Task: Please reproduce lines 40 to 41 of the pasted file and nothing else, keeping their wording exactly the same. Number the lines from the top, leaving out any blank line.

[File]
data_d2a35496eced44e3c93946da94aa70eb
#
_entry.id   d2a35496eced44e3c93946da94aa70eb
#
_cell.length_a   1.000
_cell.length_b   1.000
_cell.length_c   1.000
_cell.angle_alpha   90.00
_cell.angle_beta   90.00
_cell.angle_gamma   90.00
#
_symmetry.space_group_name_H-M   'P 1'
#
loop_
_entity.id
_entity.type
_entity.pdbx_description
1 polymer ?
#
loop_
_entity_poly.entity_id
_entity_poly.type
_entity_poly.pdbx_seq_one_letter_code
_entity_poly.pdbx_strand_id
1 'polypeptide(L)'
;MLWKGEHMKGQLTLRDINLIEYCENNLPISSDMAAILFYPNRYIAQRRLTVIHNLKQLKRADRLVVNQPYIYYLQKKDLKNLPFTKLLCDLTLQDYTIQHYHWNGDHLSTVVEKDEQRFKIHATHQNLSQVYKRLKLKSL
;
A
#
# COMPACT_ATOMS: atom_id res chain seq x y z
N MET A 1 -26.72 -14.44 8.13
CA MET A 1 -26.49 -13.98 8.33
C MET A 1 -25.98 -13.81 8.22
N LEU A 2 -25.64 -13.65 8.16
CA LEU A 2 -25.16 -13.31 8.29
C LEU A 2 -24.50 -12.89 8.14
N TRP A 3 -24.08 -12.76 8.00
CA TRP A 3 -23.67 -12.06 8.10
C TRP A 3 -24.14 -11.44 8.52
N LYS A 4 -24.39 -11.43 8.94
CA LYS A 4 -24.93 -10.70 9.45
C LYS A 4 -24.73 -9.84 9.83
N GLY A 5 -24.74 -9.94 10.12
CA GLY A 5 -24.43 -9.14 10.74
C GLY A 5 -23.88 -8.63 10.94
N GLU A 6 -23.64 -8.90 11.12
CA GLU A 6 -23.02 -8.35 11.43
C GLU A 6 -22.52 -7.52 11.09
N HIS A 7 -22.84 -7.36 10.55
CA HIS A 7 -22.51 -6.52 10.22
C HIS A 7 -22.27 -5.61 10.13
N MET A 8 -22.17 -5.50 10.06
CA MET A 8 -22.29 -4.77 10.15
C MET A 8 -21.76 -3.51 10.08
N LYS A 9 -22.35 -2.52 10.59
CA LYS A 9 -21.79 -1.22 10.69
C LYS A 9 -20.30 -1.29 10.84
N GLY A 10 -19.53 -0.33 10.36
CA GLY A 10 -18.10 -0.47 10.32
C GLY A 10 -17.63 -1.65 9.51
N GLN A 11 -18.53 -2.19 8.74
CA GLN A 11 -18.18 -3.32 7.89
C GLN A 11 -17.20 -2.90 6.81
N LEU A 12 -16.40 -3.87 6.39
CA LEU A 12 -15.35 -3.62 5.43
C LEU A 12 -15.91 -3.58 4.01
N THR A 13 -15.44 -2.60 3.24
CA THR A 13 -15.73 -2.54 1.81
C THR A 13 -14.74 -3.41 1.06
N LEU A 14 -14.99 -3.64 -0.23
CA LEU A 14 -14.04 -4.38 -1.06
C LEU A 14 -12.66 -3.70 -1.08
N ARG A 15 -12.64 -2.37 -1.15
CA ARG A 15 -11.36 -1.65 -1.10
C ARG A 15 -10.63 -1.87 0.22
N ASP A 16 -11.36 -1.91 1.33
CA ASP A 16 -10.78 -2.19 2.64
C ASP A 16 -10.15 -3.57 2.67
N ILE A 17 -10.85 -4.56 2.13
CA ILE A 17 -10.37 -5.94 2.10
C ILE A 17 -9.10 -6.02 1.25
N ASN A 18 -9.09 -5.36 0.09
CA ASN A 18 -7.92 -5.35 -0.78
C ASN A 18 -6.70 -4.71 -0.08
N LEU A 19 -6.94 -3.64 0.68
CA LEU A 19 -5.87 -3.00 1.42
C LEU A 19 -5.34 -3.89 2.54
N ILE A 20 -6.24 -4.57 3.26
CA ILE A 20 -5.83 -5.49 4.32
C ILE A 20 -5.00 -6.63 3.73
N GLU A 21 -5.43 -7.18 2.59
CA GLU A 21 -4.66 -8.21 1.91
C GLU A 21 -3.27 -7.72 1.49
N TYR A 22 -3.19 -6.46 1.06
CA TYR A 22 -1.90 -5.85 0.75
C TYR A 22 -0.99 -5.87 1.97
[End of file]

N LYS A 4 -24.39 -11.43 8.94
CA LYS A 4 -24.93 -10.70 9.45